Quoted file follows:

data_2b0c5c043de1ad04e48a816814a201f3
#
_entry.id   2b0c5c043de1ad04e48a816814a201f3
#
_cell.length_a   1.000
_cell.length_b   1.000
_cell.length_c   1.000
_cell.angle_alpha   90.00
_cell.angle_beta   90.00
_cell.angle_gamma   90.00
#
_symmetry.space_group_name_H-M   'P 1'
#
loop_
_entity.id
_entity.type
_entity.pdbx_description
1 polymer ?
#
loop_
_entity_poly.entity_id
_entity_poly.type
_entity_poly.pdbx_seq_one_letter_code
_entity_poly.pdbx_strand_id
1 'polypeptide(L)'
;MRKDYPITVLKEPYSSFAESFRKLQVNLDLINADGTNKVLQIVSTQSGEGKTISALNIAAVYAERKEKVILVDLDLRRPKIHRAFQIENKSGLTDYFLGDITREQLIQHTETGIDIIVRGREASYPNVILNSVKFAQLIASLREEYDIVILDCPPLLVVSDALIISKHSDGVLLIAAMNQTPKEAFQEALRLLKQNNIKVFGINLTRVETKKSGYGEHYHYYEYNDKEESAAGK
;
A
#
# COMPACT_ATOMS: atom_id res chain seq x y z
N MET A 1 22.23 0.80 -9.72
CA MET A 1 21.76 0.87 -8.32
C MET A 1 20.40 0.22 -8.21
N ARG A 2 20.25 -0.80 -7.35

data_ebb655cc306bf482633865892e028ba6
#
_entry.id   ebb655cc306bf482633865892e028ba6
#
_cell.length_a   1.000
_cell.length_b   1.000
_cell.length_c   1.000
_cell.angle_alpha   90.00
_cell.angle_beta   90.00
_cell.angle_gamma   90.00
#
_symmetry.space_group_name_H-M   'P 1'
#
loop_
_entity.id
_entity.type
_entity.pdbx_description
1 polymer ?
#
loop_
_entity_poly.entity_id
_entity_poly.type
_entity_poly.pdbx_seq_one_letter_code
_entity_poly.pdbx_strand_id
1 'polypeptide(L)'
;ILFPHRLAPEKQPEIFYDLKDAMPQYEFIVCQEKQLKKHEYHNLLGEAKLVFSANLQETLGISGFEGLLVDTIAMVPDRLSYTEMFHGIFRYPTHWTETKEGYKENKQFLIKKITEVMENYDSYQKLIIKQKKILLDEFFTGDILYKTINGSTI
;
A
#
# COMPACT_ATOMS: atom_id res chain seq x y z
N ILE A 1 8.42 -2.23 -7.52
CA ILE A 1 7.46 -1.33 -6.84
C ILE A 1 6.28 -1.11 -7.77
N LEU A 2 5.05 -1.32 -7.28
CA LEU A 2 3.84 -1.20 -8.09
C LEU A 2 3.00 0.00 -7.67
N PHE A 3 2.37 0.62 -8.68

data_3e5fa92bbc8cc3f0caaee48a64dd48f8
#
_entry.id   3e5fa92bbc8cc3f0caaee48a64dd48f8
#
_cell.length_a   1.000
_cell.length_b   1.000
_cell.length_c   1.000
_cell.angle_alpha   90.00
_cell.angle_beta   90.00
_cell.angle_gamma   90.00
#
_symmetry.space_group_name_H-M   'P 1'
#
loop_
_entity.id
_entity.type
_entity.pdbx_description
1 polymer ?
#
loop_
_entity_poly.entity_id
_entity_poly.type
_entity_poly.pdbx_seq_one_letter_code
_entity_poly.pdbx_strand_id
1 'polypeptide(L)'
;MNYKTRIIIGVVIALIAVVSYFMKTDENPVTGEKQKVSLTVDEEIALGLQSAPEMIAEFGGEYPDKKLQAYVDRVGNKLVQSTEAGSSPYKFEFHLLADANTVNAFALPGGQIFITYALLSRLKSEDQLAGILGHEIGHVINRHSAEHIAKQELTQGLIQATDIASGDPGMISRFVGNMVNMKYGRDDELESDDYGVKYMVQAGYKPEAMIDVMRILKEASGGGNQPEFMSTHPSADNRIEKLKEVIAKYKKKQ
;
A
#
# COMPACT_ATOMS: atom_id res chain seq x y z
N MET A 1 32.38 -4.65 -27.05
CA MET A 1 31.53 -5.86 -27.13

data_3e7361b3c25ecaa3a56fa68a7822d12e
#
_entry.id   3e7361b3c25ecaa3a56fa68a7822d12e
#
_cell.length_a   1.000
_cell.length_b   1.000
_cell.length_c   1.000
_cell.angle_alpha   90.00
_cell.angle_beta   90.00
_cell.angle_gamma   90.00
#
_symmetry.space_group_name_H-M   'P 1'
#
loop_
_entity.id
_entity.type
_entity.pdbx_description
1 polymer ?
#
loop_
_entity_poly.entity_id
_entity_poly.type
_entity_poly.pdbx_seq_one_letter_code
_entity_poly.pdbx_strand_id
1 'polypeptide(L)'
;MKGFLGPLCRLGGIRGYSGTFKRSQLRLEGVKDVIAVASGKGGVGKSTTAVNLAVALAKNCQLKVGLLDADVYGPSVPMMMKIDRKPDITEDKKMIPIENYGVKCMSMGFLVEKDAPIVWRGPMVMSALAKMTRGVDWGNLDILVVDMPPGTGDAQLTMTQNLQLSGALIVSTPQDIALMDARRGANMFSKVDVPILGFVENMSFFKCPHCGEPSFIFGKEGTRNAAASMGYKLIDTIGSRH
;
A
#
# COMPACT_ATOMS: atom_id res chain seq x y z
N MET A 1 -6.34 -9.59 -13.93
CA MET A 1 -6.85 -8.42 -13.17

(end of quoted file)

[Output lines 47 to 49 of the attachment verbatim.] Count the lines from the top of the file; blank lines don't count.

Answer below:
#
loop_
_entity.id